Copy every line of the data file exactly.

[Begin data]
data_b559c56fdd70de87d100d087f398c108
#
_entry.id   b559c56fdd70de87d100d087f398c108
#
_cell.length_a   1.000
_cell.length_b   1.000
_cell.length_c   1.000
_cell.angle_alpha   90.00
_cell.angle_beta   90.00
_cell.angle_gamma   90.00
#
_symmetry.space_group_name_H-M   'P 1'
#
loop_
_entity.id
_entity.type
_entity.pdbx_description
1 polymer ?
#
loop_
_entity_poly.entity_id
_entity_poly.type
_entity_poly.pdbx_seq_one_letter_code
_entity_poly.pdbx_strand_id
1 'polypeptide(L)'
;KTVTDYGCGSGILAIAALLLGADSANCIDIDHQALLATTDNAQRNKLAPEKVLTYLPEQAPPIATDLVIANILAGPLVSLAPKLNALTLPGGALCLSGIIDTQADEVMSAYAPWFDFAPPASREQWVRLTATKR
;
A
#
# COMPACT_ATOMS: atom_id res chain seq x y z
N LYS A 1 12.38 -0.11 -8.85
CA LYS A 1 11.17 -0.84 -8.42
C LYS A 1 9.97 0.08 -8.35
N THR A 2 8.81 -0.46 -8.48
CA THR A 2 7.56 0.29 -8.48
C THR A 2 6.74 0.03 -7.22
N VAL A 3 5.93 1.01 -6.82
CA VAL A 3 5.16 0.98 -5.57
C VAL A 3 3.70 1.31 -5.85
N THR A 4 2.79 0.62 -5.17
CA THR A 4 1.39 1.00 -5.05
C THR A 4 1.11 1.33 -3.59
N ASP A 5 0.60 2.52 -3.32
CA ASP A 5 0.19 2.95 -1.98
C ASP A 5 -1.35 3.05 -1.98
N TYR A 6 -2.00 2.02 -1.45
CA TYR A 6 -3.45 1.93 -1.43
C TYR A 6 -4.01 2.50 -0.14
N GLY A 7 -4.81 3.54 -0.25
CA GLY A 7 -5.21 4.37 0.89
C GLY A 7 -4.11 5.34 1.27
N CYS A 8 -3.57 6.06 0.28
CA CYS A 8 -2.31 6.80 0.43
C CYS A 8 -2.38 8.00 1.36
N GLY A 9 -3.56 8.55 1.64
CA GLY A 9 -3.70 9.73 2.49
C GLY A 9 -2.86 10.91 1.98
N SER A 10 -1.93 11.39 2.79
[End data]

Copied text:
data_b559c56fdd70de87d100d087f398c108
#
_entry.id   b559c56fdd70de87d100d087f398c108
#
_cell.length_a   1.000
_cell.length_b   1.000
_cell.length_c   1.000
_cell.angle_alpha   90.00
_cell.angle_beta   90.00
_cell.angle_gamma   90.00
#
_symmetry.space_group_name_H-M   'P 1'
#
loop_
_entity.id
_entity.type
_entity.pdbx_description
1 polymer ?
#
loop_
_entity_poly.entity_id
_entity_poly.type
_entity_poly.pdbx_seq_one_letter_code
_entity_poly.pdbx_strand_id
1 'polypeptide(L)'
;KTVTDYGCGSGILAIAALLLGADSANCIDIDHQALLATTDNAQRNKLAPEKVLTYLPEQAPPIATDLVIANILAGPLVSLAPKLNALTLPGGALCLSGIIDTQADEVMSAYAPWFDFAPPASREQWVRLTATKR
;
A
#
# COMPACT_ATOMS: atom_id res chain seq x y z
N LYS A 1 12.38 -0.11 -8.85
CA LYS A 1 11.17 -0.84 -8.42
C LYS A 1 9.97 0.08 -8.35
N THR A 2 8.81 -0.46 -8.48
CA THR A 2 7.56 0.29 -8.48
C THR A 2 6.74 0.03 -7.22
N VAL A 3 5.93 1.01 -6.82
CA VAL A 3 5.16 0.98 -5.57
C VAL A 3 3.70 1.31 -5.85
N THR A 4 2.79 0.62 -5.17
CA THR A 4 1.39 1.00 -5.05
C THR A 4 1.11 1.33 -3.59
N ASP A 5 0.60 2.52 -3.32
CA ASP A 5 0.19 2.95 -1.98
C ASP A 5 -1.35 3.05 -1.98
N TYR A 6 -2.00 2.02 -1.45
CA TYR A 6 -3.45 1.93 -1.43
C TYR A 6 -4.01 2.50 -0.14
N GLY A 7 -4.81 3.54 -0.25
CA GLY A 7 -5.21 4.37 0.89
C GLY A 7 -4.11 5.34 1.27
N CYS A 8 -3.57 6.06 0.28
CA CYS A 8 -2.31 6.80 0.43
C CYS A 8 -2.38 8.00 1.36
N GLY A 9 -3.56 8.55 1.64
CA GLY A 9 -3.70 9.73 2.49
C GLY A 9 -2.86 10.91 1.98
N SER A 10 -1.93 11.39 2.79